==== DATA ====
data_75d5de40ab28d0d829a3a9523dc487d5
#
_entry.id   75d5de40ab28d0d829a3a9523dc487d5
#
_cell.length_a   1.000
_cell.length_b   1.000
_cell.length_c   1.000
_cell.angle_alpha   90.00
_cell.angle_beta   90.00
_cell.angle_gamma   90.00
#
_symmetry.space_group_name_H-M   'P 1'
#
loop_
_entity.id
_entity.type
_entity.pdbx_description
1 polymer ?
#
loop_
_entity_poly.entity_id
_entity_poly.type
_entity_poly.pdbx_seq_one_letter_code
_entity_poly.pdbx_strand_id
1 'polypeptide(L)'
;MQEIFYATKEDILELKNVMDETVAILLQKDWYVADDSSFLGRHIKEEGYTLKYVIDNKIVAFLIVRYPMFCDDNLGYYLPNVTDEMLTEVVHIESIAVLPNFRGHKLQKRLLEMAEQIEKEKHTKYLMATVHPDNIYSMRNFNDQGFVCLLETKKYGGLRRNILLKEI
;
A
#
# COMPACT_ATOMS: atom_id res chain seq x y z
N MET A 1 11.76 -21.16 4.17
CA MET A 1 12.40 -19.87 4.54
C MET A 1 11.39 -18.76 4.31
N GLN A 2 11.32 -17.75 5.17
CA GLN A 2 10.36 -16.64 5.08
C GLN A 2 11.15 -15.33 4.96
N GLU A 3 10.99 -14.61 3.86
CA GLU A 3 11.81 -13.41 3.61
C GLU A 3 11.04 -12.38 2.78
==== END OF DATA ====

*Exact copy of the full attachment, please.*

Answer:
data_75d5de40ab28d0d829a3a9523dc487d5
#
_entry.id   75d5de40ab28d0d829a3a9523dc487d5
#
_cell.length_a   1.000
_cell.length_b   1.000
_cell.length_c   1.000
_cell.angle_alpha   90.00
_cell.angle_beta   90.00
_cell.angle_gamma   90.00
#
_symmetry.space_group_name_H-M   'P 1'
#
loop_
_entity.id
_entity.type
_entity.pdbx_description
1 polymer ?
#
loop_
_entity_poly.entity_id
_entity_poly.type
_entity_poly.pdbx_seq_one_letter_code
_entity_poly.pdbx_strand_id
1 'polypeptide(L)'
;MQEIFYATKEDILELKNVMDETVAILLQKDWYVADDSSFLGRHIKEEGYTLKYVIDNKIVAFLIVRYPMFCDDNLGYYLPNVTDEMLTEVVHIESIAVLPNFRGHKLQKRLLEMAEQIEKEKHTKYLMATVHPDNIYSMRNFNDQGFVCLLETKKYGGLRRNILLKEI
;
A
#
# COMPACT_ATOMS: atom_id res chain seq x y z
N MET A 1 11.76 -21.16 4.17
CA MET A 1 12.40 -19.87 4.54
C MET A 1 11.39 -18.76 4.31
N GLN A 2 11.32 -17.75 5.17
CA GLN A 2 10.36 -16.64 5.08
C GLN A 2 11.15 -15.33 4.96
N GLU A 3 10.99 -14.61 3.86
CA GLU A 3 11.81 -13.41 3.61
C GLU A 3 11.04 -12.38 2.78